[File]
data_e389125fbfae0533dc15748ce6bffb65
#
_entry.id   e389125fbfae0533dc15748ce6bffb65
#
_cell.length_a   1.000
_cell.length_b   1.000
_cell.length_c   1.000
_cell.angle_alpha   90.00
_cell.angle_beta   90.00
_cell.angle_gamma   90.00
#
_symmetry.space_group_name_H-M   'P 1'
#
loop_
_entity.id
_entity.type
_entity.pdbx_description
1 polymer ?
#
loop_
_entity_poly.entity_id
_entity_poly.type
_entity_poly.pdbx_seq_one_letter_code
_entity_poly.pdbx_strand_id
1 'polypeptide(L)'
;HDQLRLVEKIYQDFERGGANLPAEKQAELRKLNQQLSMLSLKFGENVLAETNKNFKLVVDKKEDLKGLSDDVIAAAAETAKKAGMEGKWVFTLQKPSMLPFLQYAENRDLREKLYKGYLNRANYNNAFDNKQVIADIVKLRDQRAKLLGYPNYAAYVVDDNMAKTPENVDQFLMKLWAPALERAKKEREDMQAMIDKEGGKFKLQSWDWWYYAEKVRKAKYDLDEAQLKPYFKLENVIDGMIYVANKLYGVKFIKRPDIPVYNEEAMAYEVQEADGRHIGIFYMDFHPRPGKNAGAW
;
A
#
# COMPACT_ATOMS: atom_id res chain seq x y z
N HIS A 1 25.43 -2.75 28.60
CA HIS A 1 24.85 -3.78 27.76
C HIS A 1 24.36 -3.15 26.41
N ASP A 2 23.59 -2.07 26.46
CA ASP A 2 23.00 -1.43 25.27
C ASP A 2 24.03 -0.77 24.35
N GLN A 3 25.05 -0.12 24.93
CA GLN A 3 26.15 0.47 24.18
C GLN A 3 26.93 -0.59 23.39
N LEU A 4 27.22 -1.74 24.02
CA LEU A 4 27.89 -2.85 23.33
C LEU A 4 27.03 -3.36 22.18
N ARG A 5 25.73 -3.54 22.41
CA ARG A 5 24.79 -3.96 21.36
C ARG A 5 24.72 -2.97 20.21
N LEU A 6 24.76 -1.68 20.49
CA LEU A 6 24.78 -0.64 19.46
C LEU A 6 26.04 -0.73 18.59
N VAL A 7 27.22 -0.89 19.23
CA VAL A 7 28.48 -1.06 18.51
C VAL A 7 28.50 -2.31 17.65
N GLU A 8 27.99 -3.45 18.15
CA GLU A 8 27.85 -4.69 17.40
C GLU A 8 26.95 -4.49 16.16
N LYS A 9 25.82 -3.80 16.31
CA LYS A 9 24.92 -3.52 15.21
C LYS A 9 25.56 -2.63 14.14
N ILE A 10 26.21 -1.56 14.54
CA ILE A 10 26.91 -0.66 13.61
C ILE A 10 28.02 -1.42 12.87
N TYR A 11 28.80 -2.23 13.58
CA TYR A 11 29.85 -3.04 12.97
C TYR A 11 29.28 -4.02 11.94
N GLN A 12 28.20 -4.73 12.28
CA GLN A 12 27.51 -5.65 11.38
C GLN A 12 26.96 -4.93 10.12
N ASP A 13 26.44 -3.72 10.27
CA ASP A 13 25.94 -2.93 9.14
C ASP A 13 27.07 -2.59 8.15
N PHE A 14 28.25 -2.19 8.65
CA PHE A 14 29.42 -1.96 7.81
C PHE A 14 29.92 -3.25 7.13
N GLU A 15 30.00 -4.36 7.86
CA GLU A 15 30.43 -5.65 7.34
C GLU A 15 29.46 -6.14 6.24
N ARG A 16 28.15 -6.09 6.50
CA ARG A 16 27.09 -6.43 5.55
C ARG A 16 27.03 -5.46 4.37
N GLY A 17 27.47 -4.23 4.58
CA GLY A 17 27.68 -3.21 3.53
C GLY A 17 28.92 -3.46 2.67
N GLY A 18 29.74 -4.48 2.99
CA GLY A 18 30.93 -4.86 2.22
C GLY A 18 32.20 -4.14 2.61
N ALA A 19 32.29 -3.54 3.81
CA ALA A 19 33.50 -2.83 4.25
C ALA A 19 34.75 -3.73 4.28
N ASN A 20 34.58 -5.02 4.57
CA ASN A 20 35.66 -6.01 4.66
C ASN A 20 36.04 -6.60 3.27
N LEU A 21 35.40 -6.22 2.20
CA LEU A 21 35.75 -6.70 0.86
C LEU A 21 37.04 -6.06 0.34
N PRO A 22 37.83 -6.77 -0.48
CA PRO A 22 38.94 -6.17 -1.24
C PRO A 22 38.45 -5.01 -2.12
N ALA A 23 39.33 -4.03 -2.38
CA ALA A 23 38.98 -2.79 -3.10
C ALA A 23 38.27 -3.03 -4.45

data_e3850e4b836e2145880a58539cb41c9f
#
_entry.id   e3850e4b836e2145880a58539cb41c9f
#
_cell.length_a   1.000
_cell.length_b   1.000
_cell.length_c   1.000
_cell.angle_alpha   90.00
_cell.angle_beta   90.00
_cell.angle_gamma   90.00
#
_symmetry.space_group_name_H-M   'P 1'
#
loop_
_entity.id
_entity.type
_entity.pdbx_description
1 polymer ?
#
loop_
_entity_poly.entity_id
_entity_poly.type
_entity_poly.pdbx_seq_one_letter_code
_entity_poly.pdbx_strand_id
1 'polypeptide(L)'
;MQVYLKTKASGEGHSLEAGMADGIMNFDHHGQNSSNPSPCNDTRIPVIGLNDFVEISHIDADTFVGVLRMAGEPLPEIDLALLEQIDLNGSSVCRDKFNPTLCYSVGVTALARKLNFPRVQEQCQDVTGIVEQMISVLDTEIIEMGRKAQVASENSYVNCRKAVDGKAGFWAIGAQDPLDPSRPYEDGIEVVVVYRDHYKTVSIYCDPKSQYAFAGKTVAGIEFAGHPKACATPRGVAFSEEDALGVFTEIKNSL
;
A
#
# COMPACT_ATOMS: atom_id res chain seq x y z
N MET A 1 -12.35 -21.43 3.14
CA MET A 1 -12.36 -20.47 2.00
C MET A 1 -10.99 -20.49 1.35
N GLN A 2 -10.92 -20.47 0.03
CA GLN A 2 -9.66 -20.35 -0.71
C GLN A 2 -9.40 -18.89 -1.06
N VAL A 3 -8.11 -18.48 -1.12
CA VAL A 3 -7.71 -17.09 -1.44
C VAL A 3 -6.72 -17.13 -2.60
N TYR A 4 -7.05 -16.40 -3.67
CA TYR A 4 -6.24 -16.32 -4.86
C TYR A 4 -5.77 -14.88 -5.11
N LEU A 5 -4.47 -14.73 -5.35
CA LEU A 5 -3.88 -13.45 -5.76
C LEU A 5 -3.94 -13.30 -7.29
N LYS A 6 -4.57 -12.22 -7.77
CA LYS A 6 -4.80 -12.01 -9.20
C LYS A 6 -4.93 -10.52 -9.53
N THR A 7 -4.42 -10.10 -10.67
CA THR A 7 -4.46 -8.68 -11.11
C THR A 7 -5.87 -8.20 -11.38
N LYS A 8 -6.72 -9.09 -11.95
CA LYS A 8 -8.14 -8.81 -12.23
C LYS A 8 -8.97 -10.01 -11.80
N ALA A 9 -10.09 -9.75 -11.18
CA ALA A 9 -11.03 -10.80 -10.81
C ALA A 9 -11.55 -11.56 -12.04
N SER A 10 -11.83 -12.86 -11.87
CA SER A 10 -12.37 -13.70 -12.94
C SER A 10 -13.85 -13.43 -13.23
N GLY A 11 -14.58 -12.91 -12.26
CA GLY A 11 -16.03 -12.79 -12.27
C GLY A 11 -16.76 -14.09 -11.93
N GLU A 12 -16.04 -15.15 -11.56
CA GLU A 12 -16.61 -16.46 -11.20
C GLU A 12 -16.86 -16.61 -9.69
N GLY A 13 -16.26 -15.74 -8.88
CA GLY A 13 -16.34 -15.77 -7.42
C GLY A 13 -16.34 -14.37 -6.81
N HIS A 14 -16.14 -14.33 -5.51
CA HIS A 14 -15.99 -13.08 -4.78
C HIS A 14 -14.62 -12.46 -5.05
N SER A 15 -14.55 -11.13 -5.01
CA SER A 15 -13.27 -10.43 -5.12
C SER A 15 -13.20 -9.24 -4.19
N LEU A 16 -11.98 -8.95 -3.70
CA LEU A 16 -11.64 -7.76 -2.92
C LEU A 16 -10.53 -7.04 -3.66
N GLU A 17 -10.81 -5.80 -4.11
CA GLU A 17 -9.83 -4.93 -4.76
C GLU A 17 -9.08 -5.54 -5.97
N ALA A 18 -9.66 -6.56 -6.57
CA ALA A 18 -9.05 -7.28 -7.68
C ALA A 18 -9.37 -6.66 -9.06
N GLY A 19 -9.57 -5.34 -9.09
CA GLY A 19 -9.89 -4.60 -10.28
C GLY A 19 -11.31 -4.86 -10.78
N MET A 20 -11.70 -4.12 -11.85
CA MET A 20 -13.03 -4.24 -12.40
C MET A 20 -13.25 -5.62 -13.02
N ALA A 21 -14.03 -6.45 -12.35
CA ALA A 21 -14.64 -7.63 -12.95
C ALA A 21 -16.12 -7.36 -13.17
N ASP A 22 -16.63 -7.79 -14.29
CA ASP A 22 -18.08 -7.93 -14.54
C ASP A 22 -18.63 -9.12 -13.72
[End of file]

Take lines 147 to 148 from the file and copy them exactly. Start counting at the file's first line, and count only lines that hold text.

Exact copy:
C LYS A 6 -4.93 -10.52 -9.53
N THR A 7 -4.42 -10.10 -10.67